Another 12-14 hour bus ride. We didn’t have blankets this time…so when I woke up, I was FREEZING. I almost wished I had plastic bags on my feet again. Okay, so I realized I forgot an interesting story to tell from the Mendoza trip.
My feet go so wet during the one day it was raining. I had to change my socks twice. Erika told me to wear plastic bags on me feet, cuz it’ll keep them dry and warm. Low and behold, they were. But, we both had 2 pairs of socks to dry, and for the day we had them sitting on the side table, but we didn’t want to wake up to turn off our alarm clocks, only to touch semi-wet, smelly socks, so we thought of every possible way to hang dry them, including putting them on the curtain pole, the hooks on my side of the wall, and on the bed posts. Eventually, we put a couple on the closet pole, and I lodged the random stick in the closet to create another pole and put the other two there.
That kept us highly entertained…for a really long time…
Anyway. It was cold when we woke up. They told us to get up because we had stopped at the same café we stopped at the first night, for breakfast. I’m so glad I got used to drinking coffee again at Soka, cuz that’s all it is in the morning. Coffee and croissants.
Not that I’m complaining.
It took about another hour before we made it back to the Retiro station. In that time, we were talking about the future. It was…unfathomable.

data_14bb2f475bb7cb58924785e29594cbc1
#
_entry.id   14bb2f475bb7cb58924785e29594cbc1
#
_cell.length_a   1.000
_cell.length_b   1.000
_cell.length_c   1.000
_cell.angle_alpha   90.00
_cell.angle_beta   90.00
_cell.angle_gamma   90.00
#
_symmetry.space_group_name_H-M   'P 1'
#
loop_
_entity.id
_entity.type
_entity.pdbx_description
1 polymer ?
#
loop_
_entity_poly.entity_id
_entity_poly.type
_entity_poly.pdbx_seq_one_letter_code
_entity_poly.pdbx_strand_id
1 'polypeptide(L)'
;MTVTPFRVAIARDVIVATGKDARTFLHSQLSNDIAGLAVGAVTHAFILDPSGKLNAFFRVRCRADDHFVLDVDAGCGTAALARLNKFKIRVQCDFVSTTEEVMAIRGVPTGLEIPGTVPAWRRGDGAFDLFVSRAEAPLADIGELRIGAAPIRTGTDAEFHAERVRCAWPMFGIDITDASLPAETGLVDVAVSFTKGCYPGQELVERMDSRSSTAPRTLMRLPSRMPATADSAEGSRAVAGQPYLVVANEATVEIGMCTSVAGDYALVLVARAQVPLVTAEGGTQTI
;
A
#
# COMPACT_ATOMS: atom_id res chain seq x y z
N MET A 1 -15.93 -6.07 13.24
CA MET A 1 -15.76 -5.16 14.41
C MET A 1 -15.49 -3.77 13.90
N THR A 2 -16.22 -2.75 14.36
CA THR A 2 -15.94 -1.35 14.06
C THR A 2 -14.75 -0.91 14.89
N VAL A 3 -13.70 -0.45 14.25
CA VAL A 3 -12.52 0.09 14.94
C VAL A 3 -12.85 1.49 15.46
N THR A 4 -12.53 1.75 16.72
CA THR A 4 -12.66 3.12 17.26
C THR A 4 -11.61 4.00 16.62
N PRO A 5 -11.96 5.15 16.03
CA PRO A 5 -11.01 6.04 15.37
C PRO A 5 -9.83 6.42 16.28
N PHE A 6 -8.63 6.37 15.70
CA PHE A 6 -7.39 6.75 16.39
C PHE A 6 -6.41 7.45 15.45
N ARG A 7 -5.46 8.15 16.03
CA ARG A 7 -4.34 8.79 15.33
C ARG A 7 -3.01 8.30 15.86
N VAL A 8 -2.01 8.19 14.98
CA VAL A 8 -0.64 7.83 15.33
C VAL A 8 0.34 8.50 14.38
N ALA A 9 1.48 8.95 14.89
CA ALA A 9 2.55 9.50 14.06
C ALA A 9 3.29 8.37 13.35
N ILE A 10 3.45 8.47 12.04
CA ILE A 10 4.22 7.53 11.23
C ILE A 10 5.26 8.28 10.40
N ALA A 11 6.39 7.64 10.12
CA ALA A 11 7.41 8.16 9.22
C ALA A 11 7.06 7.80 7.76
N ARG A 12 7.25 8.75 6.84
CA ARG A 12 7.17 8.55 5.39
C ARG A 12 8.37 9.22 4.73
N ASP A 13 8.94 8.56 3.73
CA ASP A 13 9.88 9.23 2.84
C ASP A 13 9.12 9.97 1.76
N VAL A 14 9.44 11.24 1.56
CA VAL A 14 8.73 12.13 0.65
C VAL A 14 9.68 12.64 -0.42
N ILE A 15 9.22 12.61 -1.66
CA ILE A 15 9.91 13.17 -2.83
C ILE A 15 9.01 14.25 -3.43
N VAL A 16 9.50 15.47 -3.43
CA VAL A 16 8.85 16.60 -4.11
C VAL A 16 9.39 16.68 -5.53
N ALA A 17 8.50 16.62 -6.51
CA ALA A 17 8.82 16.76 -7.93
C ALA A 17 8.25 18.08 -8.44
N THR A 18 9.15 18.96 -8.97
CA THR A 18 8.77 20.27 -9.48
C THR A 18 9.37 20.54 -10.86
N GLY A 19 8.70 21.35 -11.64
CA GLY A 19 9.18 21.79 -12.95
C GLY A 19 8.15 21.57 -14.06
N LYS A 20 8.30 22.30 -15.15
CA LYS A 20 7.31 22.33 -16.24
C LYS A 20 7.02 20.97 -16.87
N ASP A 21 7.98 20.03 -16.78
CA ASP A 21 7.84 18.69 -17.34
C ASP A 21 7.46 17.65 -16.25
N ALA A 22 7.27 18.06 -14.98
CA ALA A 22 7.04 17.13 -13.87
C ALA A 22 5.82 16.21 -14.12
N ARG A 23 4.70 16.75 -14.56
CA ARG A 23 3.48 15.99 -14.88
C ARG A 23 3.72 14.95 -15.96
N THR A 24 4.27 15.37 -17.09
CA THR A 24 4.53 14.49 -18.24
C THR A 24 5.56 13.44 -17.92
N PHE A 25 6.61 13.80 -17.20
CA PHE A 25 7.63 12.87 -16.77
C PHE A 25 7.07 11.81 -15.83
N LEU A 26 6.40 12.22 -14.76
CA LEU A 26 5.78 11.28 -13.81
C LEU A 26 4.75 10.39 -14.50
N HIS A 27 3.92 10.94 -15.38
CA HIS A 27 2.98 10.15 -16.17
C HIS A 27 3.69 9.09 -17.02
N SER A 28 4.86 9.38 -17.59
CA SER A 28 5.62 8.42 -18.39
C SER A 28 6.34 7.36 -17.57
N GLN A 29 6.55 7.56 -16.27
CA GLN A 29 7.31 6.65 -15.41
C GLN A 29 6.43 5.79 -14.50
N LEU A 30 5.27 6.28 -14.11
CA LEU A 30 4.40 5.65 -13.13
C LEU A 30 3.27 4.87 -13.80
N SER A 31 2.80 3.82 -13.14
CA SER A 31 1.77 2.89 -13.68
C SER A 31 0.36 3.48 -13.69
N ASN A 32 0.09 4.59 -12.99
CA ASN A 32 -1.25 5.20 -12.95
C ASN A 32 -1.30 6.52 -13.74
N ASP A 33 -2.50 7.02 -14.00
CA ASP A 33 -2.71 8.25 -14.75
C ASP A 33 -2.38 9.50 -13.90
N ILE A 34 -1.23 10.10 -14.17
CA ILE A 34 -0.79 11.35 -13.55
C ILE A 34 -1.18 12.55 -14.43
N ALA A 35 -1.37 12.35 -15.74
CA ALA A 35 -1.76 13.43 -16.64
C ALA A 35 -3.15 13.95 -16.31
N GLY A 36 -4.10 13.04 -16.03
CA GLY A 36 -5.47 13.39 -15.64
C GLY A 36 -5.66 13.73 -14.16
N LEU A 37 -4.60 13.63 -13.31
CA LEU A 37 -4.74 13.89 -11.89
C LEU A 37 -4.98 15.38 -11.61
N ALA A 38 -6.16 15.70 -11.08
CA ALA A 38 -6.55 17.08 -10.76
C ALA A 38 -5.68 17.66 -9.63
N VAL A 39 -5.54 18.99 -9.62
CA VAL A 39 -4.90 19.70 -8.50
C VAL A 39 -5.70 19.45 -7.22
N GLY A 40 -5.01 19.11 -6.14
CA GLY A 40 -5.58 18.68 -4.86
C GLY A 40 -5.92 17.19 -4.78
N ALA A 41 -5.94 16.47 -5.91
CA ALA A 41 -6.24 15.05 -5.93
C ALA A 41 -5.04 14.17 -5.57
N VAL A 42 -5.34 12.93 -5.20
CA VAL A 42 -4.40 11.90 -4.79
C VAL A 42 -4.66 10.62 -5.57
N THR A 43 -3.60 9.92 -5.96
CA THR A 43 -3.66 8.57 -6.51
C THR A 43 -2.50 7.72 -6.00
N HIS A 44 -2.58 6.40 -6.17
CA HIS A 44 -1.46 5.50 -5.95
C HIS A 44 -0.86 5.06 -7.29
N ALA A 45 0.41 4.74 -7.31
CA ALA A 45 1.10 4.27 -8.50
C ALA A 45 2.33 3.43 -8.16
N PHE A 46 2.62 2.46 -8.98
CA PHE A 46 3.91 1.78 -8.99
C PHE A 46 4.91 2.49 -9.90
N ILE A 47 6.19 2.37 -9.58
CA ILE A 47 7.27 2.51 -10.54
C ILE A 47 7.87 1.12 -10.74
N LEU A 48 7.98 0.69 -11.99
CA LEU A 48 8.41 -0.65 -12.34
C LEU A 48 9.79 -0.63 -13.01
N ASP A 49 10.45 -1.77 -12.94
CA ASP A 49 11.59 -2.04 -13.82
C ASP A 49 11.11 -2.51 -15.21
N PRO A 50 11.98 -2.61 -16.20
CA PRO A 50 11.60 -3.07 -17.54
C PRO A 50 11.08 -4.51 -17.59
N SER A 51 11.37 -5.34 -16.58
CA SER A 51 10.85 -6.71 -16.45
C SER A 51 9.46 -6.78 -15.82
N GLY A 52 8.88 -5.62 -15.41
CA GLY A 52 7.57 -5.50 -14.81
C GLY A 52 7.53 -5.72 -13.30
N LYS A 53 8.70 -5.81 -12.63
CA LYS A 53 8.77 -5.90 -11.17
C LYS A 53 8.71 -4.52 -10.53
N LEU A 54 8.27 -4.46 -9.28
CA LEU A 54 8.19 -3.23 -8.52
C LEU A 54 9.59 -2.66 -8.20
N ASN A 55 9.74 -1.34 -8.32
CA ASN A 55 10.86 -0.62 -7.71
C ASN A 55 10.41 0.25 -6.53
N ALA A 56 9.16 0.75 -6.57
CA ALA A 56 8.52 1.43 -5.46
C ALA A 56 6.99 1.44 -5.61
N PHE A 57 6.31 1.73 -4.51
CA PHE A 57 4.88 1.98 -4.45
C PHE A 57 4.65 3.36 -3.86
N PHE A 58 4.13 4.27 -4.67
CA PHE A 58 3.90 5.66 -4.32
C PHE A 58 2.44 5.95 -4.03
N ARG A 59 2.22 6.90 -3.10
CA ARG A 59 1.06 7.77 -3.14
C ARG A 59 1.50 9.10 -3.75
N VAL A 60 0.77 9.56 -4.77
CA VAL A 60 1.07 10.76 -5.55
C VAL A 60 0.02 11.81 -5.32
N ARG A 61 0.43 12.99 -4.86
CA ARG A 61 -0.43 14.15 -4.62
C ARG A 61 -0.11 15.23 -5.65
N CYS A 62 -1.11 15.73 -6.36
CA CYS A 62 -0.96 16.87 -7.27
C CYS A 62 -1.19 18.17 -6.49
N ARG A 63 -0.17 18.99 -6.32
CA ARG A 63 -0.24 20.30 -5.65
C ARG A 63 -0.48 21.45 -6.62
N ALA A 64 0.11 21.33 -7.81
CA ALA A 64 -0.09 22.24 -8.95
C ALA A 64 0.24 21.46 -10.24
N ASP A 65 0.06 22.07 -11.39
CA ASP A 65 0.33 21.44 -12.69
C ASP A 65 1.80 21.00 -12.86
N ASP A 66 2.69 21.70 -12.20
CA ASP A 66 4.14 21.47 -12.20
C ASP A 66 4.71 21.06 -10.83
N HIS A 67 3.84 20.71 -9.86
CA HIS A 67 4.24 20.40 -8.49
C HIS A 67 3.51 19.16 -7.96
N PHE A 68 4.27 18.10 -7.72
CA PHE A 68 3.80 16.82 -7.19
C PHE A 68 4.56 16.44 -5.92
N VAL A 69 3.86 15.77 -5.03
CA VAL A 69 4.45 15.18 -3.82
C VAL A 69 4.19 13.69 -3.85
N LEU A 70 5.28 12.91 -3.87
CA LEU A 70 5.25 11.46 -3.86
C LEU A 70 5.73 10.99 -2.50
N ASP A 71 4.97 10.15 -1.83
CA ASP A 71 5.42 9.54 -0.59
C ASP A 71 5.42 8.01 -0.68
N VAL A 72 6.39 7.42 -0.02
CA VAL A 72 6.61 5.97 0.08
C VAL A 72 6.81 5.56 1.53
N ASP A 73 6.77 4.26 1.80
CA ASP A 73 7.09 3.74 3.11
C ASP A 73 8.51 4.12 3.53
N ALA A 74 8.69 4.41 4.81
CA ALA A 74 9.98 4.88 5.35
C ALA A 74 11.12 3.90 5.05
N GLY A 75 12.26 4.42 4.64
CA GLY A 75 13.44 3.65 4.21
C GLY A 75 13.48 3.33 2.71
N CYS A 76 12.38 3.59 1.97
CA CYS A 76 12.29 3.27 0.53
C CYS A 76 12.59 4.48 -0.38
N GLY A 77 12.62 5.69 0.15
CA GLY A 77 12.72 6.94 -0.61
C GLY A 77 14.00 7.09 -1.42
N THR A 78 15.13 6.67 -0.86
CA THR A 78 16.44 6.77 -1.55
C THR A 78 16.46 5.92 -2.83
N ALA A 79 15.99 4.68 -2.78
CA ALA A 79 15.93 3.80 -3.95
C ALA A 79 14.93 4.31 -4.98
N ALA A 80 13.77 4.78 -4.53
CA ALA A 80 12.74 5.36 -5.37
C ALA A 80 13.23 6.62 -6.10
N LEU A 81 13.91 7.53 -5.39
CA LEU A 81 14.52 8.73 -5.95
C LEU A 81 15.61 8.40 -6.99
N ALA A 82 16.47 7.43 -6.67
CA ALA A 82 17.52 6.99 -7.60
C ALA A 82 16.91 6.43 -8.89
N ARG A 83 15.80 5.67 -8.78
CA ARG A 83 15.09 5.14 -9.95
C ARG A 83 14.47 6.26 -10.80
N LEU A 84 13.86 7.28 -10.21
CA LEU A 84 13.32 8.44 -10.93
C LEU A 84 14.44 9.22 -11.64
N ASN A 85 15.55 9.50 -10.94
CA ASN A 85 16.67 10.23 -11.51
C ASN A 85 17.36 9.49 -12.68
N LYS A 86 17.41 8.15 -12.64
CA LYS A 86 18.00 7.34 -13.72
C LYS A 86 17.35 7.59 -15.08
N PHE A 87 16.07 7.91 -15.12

A lot of things ended up being closed when we arrived, which was to no surprise because it was a holiday. So, we just walked back to the C line subway. While we were waiting for the sub, we heard a dog barking from far away. Turns out this dog was running alongside the train, and you know, we thought nothing of it. We just thought it was dog being stupid, chasing after the conductor alongside the platform.
So, the doors opened, and we walked in to sit down. All of a sudden, the same dog prances in and hops up onto the bench and makes himself comfortable. Erika and I both concluded that we weren’t the only ones who saw this for the first time. Everyone in our train car was staring as the dog just KOed as if it were his home. It was quite…amusing.
Erika and I made plans to go to the Japanese Garden, and then I got off of my station. I walked out and I saw my street. Ahh…sweet, sweet Buenos Aires. How I missed thee…
I didn’t miss the pollution though. XP
As I was walking back to the apartment, for some reason, I recalled a conversation I had with one of the guys in my film track about making a movie here in Buenos Aires. The guy I was talking to was an actual film major. At the time, I was envious that he was able to study film, even in his undergrad. I was so sure that he would be able to get into a grad school for film, hands down.
But, I came to this realization.
There is a very distinct difference between him and me. The first question he asked me was where are we going to get the funding to make a movie? In the past two years that I’ve done movies at SUA for learning cluster, I did learn that having a budget is very, very useful, BUT what I also learned is that if you have the passion, you can make do with what you have. That’s like the creed of indie film. Because of the low-budget, indie directors have to use a bit of creativity to make the most out of what they have.
This realization made me feel better about not going to undergrad for film. There has to be more value in making a movie than, how much is the budget. I say, if the bare minimum to make one is there, then anything is possible. That’s something I’m pretty damn sure you can’t learn in film school.
“He who has a why to live for can bear almost any how.” – Friedrich Nietzsche